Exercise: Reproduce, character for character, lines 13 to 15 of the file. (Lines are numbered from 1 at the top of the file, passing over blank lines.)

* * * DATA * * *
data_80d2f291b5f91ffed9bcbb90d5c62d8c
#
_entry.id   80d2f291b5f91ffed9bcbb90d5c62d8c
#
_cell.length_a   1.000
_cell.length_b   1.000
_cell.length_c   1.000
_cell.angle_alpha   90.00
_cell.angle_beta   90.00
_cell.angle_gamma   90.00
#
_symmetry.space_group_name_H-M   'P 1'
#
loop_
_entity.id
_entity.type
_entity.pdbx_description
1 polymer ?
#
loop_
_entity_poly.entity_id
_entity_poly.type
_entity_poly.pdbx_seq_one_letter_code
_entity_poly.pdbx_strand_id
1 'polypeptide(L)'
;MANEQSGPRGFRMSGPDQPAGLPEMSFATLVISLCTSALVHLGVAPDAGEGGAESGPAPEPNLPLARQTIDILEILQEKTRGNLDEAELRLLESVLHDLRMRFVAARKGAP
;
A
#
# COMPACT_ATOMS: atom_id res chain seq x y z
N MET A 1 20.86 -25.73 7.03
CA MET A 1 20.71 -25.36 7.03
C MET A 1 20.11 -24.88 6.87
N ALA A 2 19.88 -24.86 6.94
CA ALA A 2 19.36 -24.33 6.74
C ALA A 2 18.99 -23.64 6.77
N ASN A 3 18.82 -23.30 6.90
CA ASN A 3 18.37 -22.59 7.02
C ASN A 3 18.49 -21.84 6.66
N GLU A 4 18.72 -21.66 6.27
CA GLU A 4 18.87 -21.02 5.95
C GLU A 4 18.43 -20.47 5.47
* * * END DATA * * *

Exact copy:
#
loop_
_entity.id